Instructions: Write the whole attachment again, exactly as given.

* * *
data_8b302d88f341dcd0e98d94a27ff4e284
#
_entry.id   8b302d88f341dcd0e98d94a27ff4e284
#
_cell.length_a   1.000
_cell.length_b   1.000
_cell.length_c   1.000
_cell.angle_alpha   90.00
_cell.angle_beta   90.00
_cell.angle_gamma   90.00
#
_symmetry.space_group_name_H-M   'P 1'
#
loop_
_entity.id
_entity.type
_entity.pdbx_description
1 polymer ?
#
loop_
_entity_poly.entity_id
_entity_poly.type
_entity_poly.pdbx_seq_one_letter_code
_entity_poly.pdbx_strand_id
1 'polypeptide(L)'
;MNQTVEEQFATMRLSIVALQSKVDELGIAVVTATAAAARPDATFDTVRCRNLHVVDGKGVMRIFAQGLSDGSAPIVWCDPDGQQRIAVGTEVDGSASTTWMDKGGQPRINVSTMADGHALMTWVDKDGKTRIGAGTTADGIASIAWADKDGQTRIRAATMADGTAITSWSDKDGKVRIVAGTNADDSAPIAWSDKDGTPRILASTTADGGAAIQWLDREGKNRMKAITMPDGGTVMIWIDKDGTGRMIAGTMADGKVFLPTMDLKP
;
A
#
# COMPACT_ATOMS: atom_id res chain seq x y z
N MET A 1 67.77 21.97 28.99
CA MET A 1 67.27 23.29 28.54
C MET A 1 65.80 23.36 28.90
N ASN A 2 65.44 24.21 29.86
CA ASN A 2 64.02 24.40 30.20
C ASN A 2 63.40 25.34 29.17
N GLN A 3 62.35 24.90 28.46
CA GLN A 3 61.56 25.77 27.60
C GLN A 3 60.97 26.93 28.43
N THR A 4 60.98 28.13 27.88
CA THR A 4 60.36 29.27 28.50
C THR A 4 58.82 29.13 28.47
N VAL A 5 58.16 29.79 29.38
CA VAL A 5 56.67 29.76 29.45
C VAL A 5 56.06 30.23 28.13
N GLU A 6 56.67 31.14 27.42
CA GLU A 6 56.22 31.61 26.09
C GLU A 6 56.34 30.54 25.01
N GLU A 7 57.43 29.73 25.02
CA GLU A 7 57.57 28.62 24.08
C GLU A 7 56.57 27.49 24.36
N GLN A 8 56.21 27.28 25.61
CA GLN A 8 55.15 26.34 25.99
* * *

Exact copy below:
data_8b302d88f341dcd0e98d94a27ff4e284
#
_entry.id   8b302d88f341dcd0e98d94a27ff4e284
#
_cell.length_a   1.000
_cell.length_b   1.000
_cell.length_c   1.000
_cell.angle_alpha   90.00
_cell.angle_beta   90.00
_cell.angle_gamma   90.00
#
_symmetry.space_group_name_H-M   'P 1'
#
loop_
_entity.id
_entity.type
_entity.pdbx_description
1 polymer ?
#
loop_
_entity_poly.entity_id
_entity_poly.type
_entity_poly.pdbx_seq_one_letter_code
_entity_poly.pdbx_strand_id
1 'polypeptide(L)'
;MNQTVEEQFATMRLSIVALQSKVDELGIAVVTATAAAARPDATFDTVRCRNLHVVDGKGVMRIFAQGLSDGSAPIVWCDPDGQQRIAVGTEVDGSASTTWMDKGGQPRINVSTMADGHALMTWVDKDGKTRIGAGTTADGIASIAWADKDGQTRIRAATMADGTAITSWSDKDGKVRIVAGTNADDSAPIAWSDKDGTPRILASTTADGGAAIQWLDREGKNRMKAITMPDGGTVMIWIDKDGTGRMIAGTMADGKVFLPTMDLKP
;
A
#
# COMPACT_ATOMS: atom_id res chain seq x y z
N MET A 1 67.77 21.97 28.99
CA MET A 1 67.27 23.29 28.54
C MET A 1 65.80 23.36 28.90
N ASN A 2 65.44 24.21 29.86
CA ASN A 2 64.02 24.40 30.20
C ASN A 2 63.40 25.34 29.17
N GLN A 3 62.35 24.90 28.46
CA GLN A 3 61.56 25.77 27.60
C GLN A 3 60.97 26.93 28.43
N THR A 4 60.98 28.13 27.88
CA THR A 4 60.36 29.27 28.50
C THR A 4 58.82 29.13 28.47
N VAL A 5 58.16 29.79 29.38
CA VAL A 5 56.67 29.76 29.45
C VAL A 5 56.06 30.23 28.13
N GLU A 6 56.67 31.14 27.42
CA GLU A 6 56.22 31.61 26.09
C GLU A 6 56.34 30.54 25.01
N GLU A 7 57.43 29.73 25.02
CA GLU A 7 57.57 28.62 24.08
C GLU A 7 56.57 27.49 24.36
N GLN A 8 56.21 27.28 25.61
CA GLN A 8 55.15 26.34 25.99